Flash Point: Fire Rescue
I have to admit, being a policeman or a fireman was always appealing to me as a kid. It didn’t help that I was the smallest kid in the universe, but I still found the idea of making a difference to be quite appealing. People who risk their lives every day are to be commended for their dedication and service to their fellow-man. It turns out that I was better at calculating “X” than I was doing push ups in gym class…hence why I took up accounting as opposed to something more physically demanding. To that end, I found great pleasure in discovering and purchasing this little gem and unpackaging the components in front of the kids. My eleven year old son looked at the box excitedly and asked, “Do you get to save people in this?” to which I replied proudly, “Yep.”
*Note: I am fairly sure that anyone with an imagination could play solo, taking on the role of two player tokens at once or some variant like that. Feel free to experiment.
Okay, so we’re not saving real people, but Flash Point: Fire Rescue has a great theme. Players take on the role of firemen that are trying to rescue victims from a burning house. You and your friends will be working cooperatively to rescue seven victims before a number of game ending conditions occur. There are a lot of similarities to Pandemic in that regard…that is…you’ll be working together to avoid catastrophe, spreading danger each turn, and giving high-fives all around when you collectively beat the game by the skin of your teeth.
The board is two-sided, giving players a bit of variety so that they aren’t stuck with the same old layout each game. The game comes with two dice, one being a red six-sided die and the other a black eight sided die. Pictures of the numbers representing the red sided die are listed on the sides of the board and pictures of the numbers representing the black sided die are listed along the top and bottom of the board. When both dice are rolled for various reasons, you simply match up the horizontal and vertical coordinate and take the action in that particular spot.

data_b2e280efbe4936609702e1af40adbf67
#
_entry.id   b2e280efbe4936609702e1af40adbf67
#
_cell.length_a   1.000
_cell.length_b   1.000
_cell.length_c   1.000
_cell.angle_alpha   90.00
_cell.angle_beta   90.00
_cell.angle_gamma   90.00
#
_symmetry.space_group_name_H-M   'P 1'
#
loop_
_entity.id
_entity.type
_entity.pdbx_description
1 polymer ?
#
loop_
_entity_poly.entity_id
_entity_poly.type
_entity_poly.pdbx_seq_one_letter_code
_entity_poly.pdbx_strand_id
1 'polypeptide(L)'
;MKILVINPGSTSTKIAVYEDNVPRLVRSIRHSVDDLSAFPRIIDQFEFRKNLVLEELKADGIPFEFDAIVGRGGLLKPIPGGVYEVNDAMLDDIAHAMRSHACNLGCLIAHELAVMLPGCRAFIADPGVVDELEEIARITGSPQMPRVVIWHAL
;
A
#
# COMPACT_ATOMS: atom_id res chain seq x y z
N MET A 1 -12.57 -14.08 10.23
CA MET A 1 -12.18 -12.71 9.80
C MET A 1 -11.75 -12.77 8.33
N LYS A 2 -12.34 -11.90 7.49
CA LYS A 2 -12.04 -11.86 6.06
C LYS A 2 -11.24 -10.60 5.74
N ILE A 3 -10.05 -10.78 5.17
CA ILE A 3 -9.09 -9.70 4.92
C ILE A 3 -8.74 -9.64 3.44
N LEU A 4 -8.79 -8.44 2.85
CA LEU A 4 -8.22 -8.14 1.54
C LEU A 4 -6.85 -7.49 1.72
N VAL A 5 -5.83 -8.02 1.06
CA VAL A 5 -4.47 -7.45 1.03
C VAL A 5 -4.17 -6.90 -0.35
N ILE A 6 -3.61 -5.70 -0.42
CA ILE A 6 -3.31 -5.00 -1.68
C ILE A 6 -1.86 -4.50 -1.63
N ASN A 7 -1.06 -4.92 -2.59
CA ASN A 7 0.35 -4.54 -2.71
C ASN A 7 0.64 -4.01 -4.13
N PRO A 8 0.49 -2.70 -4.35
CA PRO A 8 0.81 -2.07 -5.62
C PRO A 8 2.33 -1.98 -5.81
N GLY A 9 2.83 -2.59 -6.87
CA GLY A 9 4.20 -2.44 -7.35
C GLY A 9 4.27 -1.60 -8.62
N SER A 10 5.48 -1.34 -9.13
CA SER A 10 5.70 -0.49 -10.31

There are also multiple modes of play, including a family friendly version that simplifies rules and cuts out some of the features and an experienced version that can be just as easy or as hard as you want it to be. Vinnie Jr, Anthony Jr, and I opted for the easiest difficulty level using the experienced rule set. The family version cut out role cards which is something I knew both of them really wanted to try out, so I took a chance and hoped for the best. Please keep this in mind when reading the review as I’ll be covering ALL of the features and not just those found in the family rules version.
Before I get into the game itself, it’s important to understand a few of the components and some of the key game mechanics.
Components & Game Mechanics
Smoke / Fire Tokens: One side of the token is smoke, the other is fire. Throughout the game, players will be rolling both dice to place smoke at the coordinate the dice point to. The result of this event depends on what is in that square already. Placing smoke on a smoke token turns it into fire and placing smoke on fire causes an explosion, just to name a few examples. If fire ever resolves near smoke, that smoke token will automatically be flipped to fire. Having a bunch of smoke tokens near each other is a recipe for disaster.